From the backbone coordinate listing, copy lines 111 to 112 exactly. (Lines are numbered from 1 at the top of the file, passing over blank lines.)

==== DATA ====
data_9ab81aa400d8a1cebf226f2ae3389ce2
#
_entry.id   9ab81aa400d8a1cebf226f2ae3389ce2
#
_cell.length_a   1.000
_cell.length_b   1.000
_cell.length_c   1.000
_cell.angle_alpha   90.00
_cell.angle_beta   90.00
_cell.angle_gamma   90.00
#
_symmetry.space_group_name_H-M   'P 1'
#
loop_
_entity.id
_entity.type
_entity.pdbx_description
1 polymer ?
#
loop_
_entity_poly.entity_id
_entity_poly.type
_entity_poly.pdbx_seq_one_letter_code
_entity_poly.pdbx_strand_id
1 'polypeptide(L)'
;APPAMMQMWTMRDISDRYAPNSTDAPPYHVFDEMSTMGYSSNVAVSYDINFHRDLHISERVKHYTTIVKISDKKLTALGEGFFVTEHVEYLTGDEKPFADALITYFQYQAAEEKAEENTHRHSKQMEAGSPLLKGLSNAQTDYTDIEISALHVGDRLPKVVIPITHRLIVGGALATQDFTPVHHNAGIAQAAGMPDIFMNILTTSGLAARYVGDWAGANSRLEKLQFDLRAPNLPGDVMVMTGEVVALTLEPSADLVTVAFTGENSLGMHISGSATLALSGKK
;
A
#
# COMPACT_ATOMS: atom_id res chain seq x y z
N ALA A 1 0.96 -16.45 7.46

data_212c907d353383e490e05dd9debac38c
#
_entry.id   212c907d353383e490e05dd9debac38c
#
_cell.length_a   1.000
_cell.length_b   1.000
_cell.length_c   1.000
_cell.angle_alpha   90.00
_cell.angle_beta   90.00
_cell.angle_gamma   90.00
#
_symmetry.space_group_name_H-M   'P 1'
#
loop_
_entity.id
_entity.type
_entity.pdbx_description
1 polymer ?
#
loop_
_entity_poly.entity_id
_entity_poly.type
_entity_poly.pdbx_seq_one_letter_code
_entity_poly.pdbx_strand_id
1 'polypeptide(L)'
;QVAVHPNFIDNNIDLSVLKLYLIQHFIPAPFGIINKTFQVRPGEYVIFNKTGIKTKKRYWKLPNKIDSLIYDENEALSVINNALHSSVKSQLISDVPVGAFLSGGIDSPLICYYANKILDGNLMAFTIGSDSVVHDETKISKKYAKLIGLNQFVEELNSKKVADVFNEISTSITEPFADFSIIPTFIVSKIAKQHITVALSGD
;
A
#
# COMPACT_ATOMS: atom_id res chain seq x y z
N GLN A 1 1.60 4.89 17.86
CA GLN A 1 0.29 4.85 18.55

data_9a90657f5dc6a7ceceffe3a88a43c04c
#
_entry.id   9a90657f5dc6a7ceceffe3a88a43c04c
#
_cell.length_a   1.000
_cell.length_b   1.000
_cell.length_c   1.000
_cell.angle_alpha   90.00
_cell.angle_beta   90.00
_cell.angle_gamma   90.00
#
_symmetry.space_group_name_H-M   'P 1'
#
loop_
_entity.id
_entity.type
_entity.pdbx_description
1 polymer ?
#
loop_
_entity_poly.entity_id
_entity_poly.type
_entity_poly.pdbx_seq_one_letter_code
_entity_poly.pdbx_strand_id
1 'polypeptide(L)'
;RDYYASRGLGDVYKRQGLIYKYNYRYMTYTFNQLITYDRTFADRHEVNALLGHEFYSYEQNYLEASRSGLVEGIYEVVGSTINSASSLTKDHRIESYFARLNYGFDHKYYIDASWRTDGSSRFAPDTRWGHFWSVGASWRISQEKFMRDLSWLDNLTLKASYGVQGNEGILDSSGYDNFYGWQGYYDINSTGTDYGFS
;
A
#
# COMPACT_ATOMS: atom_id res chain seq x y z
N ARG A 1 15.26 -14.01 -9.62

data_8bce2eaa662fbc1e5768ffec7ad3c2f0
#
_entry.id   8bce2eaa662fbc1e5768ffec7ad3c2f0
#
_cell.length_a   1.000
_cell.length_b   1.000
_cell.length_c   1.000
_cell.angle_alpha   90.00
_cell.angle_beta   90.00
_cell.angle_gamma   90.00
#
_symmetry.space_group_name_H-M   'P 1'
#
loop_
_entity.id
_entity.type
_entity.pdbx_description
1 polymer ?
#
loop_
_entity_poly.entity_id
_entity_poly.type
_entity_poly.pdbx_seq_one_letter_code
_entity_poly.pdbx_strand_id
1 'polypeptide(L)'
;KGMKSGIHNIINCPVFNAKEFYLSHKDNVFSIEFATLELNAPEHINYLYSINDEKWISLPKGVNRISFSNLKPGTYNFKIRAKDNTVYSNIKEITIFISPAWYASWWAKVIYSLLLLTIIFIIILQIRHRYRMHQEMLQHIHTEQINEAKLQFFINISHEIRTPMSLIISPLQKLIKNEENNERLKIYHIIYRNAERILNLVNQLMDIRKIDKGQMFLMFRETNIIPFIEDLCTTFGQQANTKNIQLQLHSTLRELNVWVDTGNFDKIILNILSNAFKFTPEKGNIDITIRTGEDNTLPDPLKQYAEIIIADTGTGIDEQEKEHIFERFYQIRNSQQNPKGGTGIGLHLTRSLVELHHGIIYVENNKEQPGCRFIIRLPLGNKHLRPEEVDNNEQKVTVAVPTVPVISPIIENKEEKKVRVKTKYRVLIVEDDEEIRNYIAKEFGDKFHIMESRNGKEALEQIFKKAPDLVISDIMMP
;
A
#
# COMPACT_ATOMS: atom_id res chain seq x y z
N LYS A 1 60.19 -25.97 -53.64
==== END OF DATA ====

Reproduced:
_entity.pdbx_description
1 polymer ?